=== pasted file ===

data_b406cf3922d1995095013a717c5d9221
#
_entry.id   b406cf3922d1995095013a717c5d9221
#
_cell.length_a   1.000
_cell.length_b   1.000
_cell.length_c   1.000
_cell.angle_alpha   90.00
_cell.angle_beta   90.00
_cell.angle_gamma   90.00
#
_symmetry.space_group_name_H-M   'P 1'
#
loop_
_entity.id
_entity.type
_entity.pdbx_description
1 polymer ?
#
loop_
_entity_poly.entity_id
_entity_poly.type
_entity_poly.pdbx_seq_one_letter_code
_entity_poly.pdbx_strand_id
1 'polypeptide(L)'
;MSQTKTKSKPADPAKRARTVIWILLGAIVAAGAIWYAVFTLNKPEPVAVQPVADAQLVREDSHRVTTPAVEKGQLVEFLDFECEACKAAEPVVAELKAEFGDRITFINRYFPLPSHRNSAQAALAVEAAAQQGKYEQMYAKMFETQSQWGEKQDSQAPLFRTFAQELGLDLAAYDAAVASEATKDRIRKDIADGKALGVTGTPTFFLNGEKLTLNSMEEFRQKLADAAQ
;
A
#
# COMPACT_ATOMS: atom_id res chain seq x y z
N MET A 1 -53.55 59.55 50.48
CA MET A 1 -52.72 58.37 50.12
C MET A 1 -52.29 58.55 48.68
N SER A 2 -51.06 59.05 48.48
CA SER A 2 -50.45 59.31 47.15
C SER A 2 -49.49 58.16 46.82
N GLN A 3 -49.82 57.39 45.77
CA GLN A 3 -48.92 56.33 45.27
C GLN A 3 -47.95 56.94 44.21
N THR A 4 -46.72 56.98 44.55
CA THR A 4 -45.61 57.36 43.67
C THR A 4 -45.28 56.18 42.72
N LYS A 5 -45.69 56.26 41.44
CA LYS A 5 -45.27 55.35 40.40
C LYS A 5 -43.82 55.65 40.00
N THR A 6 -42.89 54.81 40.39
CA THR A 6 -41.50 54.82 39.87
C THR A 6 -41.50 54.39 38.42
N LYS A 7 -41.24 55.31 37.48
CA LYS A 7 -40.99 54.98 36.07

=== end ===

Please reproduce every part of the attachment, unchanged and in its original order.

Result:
data_b406cf3922d1995095013a717c5d9221
#
_entry.id   b406cf3922d1995095013a717c5d9221
#
_cell.length_a   1.000
_cell.length_b   1.000
_cell.length_c   1.000
_cell.angle_alpha   90.00
_cell.angle_beta   90.00
_cell.angle_gamma   90.00
#
_symmetry.space_group_name_H-M   'P 1'
#
loop_
_entity.id
_entity.type
_entity.pdbx_description
1 polymer ?
#
loop_
_entity_poly.entity_id
_entity_poly.type
_entity_poly.pdbx_seq_one_letter_code
_entity_poly.pdbx_strand_id
1 'polypeptide(L)'
;MSQTKTKSKPADPAKRARTVIWILLGAIVAAGAIWYAVFTLNKPEPVAVQPVADAQLVREDSHRVTTPAVEKGQLVEFLDFECEACKAAEPVVAELKAEFGDRITFINRYFPLPSHRNSAQAALAVEAAAQQGKYEQMYAKMFETQSQWGEKQDSQAPLFRTFAQELGLDLAAYDAAVASEATKDRIRKDIADGKALGVTGTPTFFLNGEKLTLNSMEEFRQKLADAAQ
;
A
#
# COMPACT_ATOMS: atom_id res chain seq x y z
N MET A 1 -53.55 59.55 50.48
CA MET A 1 -52.72 58.37 50.12
C MET A 1 -52.29 58.55 48.68
N SER A 2 -51.06 59.05 48.48
CA SER A 2 -50.45 59.31 47.15
C SER A 2 -49.49 58.16 46.82
N GLN A 3 -49.82 57.39 45.77
CA GLN A 3 -48.92 56.33 45.27
C GLN A 3 -47.95 56.94 44.21
N THR A 4 -46.72 56.98 44.55
CA THR A 4 -45.61 57.36 43.67
C THR A 4 -45.28 56.18 42.72
N LYS A 5 -45.69 56.26 41.44
CA LYS A 5 -45.27 55.35 40.40
C LYS A 5 -43.82 55.65 40.00
N THR A 6 -42.89 54.81 40.39
CA THR A 6 -41.50 54.82 39.87
C THR A 6 -41.50 54.39 38.42
N LYS A 7 -41.24 55.31 37.48
CA LYS A 7 -40.99 54.98 36.07